www.RememberTheSurvivors.net

SNAP of Tennessee

Survivors Network of those Abused by Priests - Tennessee 

Lawsuit seeks $35 million for molestations by priest

By Laura Frank / Tennessean Staff Writer

The Nashville Catholic Diocese and the Metro government failed to protect a boy who was repeatedly raped and molested by former priest and Metro employee Edward J. McKeown, a $35 million lawsuit filed yesterday claims.

More lawsuits on behalf of other victims are expected, the boy's lawyers said.

The lawsuit filed in Davidson County Circuit Court yesterday names Metro, the Catholic dioceses of Nashville and Knoxville, McKeown and Franklin Richards, another former Nashville priest who told police he molested children. It was filed on behalf of the boy, now 16, who is identified in the lawsuit only as John Doe 1.

Nashville attorney John Hollins Jr., who represents the boy and his mother, says the Nashville and Knoxville dioceses are named because officials there knew McKeown had sexually abused children, but failed to report the abuse to authorities, as required by law.

Metro Nashville is named because Metro police dropped a 1995 investigation of allegations against McKeown and because Metro Juvenile Court officials had been warned McKeown was a pedophile, but failed to report the information.

Richards, who told police he molested 25 schoolboys in the 1970s and 1980s, was named because, the lawsuit claims, he knew McKeown had molested children, but did not report the information.

"If any of these people had followed through, what happened to this little boy would not have happened," Hollins said. "This ruined a whole lot of kids' lives."

Diocese officials had no comment on the lawsuit.

"Our legal counsel has not yet had an opportunity to review and understand the suit, so we're unable to issue a statement at this time," said diocese spokesman Rick Musacchio. "In all likelihood, since the matter is in litigation, we do not anticipate issuing a statement in the near future."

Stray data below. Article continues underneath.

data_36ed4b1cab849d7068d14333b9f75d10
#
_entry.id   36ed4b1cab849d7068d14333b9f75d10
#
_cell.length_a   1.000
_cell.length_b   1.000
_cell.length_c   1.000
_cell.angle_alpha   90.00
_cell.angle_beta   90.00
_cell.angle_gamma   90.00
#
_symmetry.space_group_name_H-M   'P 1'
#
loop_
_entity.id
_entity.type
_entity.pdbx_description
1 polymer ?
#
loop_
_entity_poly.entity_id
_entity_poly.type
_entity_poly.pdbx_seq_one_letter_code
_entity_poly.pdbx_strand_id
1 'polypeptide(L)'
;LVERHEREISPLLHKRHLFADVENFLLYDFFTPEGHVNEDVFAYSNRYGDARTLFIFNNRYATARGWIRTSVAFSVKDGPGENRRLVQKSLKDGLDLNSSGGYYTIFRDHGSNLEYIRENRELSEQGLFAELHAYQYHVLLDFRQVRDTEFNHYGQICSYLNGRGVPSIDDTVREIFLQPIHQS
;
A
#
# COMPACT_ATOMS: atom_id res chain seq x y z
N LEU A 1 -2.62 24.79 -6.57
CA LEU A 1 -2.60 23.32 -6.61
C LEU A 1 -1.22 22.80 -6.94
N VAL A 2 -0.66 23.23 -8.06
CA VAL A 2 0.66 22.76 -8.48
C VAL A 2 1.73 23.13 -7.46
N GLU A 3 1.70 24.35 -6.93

Richards would not comment.

Richards, who now lives in West Palm Beach, Fla., has not been charged with any crimes because, police said, the statute of limitations has passed.

A Metro Police Department spokesman referred all questions to the Metro legal department. A spokesman there said a copy of the lawsuit had not yet been received.

Nashville diocese officials first learned in 1986 that McKeown had molested children. Between then and his arrest last year, McKeown admitted molesting eight more boys, police records show.

Church leaders forced McKeown to leave the priesthood in 1989 after pedophilia treatment failed. McKeown then got a job at the Juvenile Court clerk's office and in 1998 gained custody of the boy named in the lawsuit. In June, McKeown pleaded guilty to repeatedly raping and molesting the boy and said he had abused at least 21 others during the past three decades.

He was sentenced to 25 years without parole.

The Nashville lawsuit says church officials knew, or should have known, that young males "were at risk for sexual abuse if they were alone in the presence of Mr. McKeown."

The lawsuit asks for $8 million in compensatory damages for the boy and $2 million for his mother. It also asks for $25 million in punitive damages. Metro government is immune from punitive damages. The lawsuit says the family is seeking an "economic incentive" for those named in the lawsuit to protect children in the future, because "the moral incentive (has) been proven inadequate."

The suit mirrors others nationwide that have sought to hold religious organizations accountable when clergy members abuse children, said attorney John Day, who also represents the boy and his mother. For instance, the lawyers looked to a recent case in Dallas, where a jury awarded the largest amount to date -- $119.6 million -- in a verdict against the diocese there. To avoid years of appeals, the nine victims then settled with the Dallas diocese for $23.4 million.

"We took that into account in fixing our number" of $35 million, Day said. "It may be too much; it may be too little. A jury will decide that."